Did Alan Turing's decryption team develop an statistical analysis algorithm to decide whether to use information from decrypted Enigma messages without risking the Germans to find out that they had broken the code, as depicted in the film The Imitation Game?

I would have thought those decisions were made at a much higher level. Some sources claim that the scene in the movie where they decide not to save the brother of one of the members of the team so that the Germans don't suspect that the code has been broken, is fiction. However, there is a scene later where Turing suggests to Menzies (the head of British secret intelligence) that they could develop a method based on statistical analysis to decide when to use the code, only so that they could win the war, but not too much so that the Germans never find out that the code has been broken. The actual meeting between Turing and Menzies probably did not occur, since Turing did not meet him. But the question remains whether Turing (or any of the codebreakers) ever helped to develop or suggested to develop such a statistical analysis.

Other sources claim that in fact, it was Menzies who came up with Ultra, which was the name given to the system to determine which messages to use. Did Alan Turing, or any of the mathematicians in his team, have anything to do with Ultra? Exactly who were the people (besides Menzies) involved in the development of Ultra?

  • This is asking several things the title differs from the main question
    – mmmmmm
    Feb 11, 2015 at 16:46
  • @Mark I don't think so. If you expand a little I can edit to make it clearer.
    – becko
    Feb 11, 2015 at 19:05
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    From wikipedia and its cites and other books I have read Ultra is the codeword for any intellignce from Enigma decryption - so no statistical stuff here - that was just to break the code. Also Wiki says Ultra codeword was named by Geoffrey Colpoys
    – mmmmmm
    Feb 13, 2015 at 15:04
  • @Mark I read that Menzies did use some sort of statistical analysis (I don't know how sophisticated) to determine which decrypted messages to act upon. This was part of Ultra, but maybe Ultra was bigger than that?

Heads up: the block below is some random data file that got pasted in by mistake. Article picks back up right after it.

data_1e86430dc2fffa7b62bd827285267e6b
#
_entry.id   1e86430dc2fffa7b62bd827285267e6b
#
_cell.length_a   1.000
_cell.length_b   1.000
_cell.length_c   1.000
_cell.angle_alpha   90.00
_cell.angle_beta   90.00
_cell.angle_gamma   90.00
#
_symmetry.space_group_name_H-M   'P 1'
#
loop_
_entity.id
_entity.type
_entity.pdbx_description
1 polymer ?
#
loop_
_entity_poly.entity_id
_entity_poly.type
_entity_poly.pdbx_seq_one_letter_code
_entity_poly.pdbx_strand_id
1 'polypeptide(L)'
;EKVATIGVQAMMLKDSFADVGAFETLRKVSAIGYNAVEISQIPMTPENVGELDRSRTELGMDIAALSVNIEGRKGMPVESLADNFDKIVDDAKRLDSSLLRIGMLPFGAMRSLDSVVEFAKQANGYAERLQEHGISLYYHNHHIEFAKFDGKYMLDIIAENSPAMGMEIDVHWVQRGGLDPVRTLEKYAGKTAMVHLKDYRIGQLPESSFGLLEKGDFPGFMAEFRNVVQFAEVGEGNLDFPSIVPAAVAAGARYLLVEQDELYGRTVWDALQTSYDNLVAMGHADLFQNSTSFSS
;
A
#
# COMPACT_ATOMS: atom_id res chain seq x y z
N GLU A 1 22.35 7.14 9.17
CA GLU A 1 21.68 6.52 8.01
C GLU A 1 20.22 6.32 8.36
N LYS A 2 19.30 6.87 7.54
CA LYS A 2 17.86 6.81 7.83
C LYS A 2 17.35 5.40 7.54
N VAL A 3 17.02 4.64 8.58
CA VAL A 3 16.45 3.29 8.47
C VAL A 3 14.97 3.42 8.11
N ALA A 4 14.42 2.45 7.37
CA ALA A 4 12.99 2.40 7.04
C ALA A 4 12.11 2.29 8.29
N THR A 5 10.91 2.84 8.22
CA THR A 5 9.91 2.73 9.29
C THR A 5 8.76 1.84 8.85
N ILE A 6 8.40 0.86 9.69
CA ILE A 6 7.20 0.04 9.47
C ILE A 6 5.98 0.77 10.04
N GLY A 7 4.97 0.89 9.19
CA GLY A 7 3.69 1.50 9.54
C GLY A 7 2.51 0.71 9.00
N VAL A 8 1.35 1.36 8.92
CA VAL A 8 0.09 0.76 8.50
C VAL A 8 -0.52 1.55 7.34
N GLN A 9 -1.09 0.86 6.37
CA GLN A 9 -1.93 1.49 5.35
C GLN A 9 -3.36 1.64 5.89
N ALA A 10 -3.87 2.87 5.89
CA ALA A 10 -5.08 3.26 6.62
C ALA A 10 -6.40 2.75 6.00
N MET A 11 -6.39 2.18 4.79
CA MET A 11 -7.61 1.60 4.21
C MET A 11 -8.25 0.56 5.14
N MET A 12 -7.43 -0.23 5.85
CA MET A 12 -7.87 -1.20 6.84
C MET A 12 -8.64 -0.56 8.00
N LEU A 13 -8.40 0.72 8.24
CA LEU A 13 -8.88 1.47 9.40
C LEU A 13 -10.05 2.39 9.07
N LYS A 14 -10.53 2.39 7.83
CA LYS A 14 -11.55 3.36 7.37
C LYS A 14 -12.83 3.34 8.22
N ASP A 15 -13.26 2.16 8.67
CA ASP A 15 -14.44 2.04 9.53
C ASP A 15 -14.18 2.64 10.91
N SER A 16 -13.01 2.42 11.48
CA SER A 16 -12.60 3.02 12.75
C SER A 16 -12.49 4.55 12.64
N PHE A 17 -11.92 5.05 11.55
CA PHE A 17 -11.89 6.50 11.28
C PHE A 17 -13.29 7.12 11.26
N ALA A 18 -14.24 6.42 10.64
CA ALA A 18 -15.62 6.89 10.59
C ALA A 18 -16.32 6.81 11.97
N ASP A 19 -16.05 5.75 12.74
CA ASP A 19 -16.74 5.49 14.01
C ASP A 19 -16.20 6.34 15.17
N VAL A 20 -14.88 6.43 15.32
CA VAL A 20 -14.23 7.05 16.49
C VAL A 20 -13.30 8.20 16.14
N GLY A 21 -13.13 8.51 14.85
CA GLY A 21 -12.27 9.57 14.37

– becko
    Feb 13, 2015 at 15:10
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    If you're interested in a less fictionalized version of at least some of the events that took place see this series of videos: youtube.com/…
    – slebetman
    May 8, 2015 at 22:53

1 Answer 1


The code cracking team wouldn't actually know the contents of any significant message, except by a huge coincidence.

All encrypted messages were sent over radio and could be listened to and recorded by anyone, including the British. During any one day, all encrypted messages were encrypted with the same code. That meant if the code for one message was cracked, the code for all the messages in the day was cracked.

For cracking codes, you wouldn't choose messages that you would think might be important. You would look at unimportant messages that were likely to be handled less careful. An example were messages containing weather reports, which were not really that secret, and which were sent to some people using not very secure codes, and sent to submarines using the Enigma code. That gave the code crackers messages where the plaintext was known, making it much easier to crack. So a huge number of messages that the code crackers saw decrypted, were trivial weather reports.

Once the code was cracked, all the recorded messages would be decrypted, but that wasn't done by Alan Turing's team.

And to keep the fact secret that messages were decrypted, the British secret service used a lot of clever tricks. Ships whose position were found by decryption were "found" by coincidence by airplanes which just happened to search the areas where they already knew an enemy ship was present. Non-existing spies were sent congratulations and money rewards for delivering information that was actually found by decryption. And so on.

  • 1
    Please provide some references to support your claims. (You've been a visitor long enough to know this already, haven't you?)
    – Oddthinking
    May 6, 2015 at 5:23
  • Also, this doesn't seem to address the question.
    – Sklivvz
    May 6, 2015 at 7:42

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